Whereof doth it proceed that the holding of the breath doth cause vexing to cease?
Because the holding the breath doth heat the internal parts of the body. And this heat chafeth away the vexation, being nothing else but a cold air within the body.

What is the reason that old men sneeze with difficulty?
Because that through their coldness their arteries are very narrow and close, and therefore the heat is not of force to the cold; for I think sneezing is like the combat in the air made by thunder, which is caused by heat and cold.

Why doth a drunken man think that all things about him doth turn round?

Because the spirits which serve the sight are mingled with vapours, fumes, and the wine: and then the overmuch heat causeth the eye to be in a continual moving; and the eye being round, causeth all things about it to seem to go round.

Wherefore doth it proceed, that bread which is made with salt is lighter than that which is made without it, considering salt is very heavy of itself?
Although bread is heavy of itself, yet the salt dries it, doth make it light by reason of the heat which it hath, which heat doth dry, and the more heat there is in it the better the bread is, the lighter and more wholesome for the body.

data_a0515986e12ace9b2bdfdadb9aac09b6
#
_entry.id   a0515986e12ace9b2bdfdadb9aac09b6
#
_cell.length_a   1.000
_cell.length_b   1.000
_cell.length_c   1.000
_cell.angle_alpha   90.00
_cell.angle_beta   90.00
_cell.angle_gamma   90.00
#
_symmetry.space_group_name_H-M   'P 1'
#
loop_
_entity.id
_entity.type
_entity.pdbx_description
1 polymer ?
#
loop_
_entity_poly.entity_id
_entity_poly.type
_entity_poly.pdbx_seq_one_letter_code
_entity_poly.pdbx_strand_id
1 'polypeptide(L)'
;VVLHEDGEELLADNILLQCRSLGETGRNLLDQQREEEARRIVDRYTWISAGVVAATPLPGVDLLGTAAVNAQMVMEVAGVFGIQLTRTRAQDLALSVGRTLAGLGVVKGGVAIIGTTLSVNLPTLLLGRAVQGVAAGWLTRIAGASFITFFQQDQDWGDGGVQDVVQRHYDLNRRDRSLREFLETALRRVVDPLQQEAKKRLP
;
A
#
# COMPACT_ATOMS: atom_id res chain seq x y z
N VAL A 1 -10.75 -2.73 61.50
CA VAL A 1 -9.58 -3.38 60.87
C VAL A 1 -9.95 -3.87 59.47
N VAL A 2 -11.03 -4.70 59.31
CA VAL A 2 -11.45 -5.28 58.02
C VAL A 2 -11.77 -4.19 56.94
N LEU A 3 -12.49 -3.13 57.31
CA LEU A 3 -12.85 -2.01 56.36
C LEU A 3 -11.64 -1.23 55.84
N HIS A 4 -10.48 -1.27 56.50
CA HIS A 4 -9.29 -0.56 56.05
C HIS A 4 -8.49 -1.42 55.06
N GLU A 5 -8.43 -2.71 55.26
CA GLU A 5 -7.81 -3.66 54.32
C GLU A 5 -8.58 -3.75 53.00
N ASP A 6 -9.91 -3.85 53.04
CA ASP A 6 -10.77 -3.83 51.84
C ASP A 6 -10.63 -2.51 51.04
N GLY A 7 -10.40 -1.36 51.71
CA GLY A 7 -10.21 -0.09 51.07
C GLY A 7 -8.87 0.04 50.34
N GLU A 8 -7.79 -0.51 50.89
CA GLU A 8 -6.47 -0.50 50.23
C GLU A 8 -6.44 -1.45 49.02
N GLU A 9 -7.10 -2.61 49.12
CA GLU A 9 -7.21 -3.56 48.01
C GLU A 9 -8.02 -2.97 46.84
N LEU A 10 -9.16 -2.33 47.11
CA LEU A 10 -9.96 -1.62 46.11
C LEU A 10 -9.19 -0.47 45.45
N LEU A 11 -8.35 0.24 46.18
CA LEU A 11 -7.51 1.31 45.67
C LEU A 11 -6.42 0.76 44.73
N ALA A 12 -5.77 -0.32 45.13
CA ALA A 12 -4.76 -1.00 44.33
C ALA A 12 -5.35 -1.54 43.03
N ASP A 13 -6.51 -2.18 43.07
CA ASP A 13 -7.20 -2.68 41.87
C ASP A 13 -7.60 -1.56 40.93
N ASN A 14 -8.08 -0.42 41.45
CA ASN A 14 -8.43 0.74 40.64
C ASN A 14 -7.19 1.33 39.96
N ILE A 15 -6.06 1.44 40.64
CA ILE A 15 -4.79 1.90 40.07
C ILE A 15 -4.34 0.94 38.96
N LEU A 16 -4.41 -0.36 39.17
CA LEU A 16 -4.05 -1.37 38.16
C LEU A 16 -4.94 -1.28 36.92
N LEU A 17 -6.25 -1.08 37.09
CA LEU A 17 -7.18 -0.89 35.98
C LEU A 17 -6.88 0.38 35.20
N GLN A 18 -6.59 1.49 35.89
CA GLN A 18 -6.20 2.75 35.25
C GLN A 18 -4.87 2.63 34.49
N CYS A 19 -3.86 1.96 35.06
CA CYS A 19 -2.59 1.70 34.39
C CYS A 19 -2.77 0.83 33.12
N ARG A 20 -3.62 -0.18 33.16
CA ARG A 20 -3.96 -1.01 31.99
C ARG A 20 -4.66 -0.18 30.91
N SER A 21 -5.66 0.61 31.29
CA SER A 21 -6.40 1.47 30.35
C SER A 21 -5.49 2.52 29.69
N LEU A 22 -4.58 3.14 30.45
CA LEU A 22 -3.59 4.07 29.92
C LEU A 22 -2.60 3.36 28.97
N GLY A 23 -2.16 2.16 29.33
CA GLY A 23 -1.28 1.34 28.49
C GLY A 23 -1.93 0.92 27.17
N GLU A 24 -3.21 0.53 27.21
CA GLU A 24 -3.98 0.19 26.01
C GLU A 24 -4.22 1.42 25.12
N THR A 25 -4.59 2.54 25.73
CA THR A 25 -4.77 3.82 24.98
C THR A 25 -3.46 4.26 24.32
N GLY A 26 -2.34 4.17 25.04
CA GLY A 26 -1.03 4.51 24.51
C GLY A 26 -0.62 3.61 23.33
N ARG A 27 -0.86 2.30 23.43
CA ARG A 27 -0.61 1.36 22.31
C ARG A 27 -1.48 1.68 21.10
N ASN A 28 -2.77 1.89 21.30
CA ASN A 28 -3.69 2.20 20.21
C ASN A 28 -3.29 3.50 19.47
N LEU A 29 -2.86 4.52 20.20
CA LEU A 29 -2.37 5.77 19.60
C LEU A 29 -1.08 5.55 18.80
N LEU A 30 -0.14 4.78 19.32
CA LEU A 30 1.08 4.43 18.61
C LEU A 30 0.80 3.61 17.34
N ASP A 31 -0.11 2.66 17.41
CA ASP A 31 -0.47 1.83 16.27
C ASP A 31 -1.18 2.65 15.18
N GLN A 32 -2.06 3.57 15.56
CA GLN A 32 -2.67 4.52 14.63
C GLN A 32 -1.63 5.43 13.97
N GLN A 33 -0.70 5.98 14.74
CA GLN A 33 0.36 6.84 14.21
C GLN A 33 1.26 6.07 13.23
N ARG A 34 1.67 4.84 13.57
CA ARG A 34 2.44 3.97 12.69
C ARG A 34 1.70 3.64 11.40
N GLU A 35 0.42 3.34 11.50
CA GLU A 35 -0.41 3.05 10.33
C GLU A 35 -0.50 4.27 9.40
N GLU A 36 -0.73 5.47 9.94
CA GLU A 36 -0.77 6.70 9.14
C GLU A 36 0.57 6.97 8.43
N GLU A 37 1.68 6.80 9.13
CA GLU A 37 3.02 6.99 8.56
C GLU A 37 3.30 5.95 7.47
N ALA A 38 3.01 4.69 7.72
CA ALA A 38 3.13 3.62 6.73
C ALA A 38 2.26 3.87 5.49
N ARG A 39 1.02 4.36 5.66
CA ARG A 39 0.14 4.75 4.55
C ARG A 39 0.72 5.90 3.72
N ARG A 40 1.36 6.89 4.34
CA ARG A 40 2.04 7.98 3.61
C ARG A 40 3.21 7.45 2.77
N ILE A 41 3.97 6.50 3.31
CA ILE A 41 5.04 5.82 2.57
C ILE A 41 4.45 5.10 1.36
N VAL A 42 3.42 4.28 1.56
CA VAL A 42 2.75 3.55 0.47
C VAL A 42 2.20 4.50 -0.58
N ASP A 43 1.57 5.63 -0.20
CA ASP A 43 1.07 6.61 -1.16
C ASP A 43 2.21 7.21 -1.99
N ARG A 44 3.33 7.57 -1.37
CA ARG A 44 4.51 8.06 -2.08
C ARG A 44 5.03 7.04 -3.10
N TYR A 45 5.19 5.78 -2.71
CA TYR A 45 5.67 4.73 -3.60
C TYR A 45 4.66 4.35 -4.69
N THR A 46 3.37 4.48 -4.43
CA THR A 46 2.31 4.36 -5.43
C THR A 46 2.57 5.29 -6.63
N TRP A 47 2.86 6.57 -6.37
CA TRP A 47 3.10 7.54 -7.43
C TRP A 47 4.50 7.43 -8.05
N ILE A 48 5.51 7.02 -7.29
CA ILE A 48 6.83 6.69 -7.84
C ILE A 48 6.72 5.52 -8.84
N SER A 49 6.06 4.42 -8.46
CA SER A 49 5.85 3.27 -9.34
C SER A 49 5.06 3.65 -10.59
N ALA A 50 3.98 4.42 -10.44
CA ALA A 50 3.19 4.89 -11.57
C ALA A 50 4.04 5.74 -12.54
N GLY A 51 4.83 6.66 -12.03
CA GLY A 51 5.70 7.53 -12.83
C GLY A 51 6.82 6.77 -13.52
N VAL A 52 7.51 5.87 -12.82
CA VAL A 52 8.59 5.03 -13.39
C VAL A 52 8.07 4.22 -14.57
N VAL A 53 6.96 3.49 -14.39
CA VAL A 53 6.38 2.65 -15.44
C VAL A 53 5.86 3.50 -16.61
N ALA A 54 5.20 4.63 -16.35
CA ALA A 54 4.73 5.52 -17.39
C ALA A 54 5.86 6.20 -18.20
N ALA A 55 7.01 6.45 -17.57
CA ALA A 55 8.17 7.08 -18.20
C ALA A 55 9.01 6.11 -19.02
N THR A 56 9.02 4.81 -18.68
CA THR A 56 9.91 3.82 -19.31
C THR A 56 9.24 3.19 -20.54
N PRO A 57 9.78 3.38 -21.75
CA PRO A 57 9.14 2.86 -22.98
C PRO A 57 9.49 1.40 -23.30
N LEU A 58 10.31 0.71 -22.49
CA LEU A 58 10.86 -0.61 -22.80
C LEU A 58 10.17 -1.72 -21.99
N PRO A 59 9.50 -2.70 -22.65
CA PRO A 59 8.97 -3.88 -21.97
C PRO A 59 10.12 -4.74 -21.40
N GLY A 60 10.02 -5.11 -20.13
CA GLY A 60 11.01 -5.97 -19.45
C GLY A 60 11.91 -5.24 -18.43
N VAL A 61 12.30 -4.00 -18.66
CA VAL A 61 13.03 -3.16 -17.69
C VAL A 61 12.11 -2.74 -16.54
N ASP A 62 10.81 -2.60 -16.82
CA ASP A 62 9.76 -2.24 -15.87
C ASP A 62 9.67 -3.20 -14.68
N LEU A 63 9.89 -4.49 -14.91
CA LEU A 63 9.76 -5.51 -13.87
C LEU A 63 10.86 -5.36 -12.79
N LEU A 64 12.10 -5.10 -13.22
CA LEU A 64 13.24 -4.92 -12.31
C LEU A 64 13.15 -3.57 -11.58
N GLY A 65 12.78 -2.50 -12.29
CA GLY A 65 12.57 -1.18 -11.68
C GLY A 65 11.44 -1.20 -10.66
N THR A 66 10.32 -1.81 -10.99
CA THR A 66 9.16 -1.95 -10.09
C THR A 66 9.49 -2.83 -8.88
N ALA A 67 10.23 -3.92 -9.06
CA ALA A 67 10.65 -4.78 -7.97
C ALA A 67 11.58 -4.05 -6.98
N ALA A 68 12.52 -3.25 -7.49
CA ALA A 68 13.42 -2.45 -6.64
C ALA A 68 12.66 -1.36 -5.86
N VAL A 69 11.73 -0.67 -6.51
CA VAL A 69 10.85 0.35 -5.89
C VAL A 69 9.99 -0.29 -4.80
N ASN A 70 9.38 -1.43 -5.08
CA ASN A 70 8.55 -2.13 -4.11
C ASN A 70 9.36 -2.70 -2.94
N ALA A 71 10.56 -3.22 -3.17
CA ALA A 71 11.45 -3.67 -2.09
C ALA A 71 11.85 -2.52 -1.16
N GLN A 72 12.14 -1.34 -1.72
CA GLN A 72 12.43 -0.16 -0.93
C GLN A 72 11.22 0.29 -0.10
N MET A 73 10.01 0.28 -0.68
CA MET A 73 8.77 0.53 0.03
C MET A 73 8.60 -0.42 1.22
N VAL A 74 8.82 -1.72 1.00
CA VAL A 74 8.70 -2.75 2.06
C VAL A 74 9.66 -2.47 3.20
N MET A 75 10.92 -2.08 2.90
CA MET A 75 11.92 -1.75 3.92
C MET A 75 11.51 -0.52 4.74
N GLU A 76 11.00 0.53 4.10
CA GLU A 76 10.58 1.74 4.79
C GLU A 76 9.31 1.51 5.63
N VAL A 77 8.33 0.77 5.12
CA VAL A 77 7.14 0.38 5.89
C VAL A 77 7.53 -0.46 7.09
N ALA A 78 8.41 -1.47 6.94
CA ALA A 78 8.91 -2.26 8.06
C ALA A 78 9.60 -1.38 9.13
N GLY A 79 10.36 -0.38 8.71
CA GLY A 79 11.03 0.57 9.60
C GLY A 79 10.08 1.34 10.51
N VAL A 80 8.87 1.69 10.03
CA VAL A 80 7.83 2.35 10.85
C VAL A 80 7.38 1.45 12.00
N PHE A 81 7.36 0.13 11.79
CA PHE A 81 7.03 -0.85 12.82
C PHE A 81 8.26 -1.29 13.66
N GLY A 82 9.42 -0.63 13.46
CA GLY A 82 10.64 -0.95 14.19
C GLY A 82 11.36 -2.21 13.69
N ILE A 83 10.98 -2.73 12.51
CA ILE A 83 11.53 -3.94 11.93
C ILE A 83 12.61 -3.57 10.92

Why is not new bread good for the stomach?
Because it is full of moistness, and thick, and hot vapours, which do corrupt the blood. And hot bread is blacker than cold, because heat is the mother of blackness, and because the vapours are not gone out of it.

Why doth lettuce make man sleep?
Because they engender gross vapours.

Why doth the dregs of wine and oil go to the bottom, and those of honey swim uppermost?
Because the dregs of wine and oil are earthy and not purged before, and therefore being of the nature of earth do go to the bottom; but honey is a liquor, which cometh from the stomach and belly of the bee, and there in some sort purified and made subtile; and by that means that which remains is tight and hot, and therefore goes upwards.

Why do cats' and wolves' eyes shine in the night and not in the day?
The eyes of these beasts are by nature mare crystalline than the eyes of other beasts, and therefore do shine as they do; but the brightness of the sun doth hinder them to be seen in the daytime.

What is the reason that some men when they see others dance do the like with the hands and feet, or by some other gesture of the body?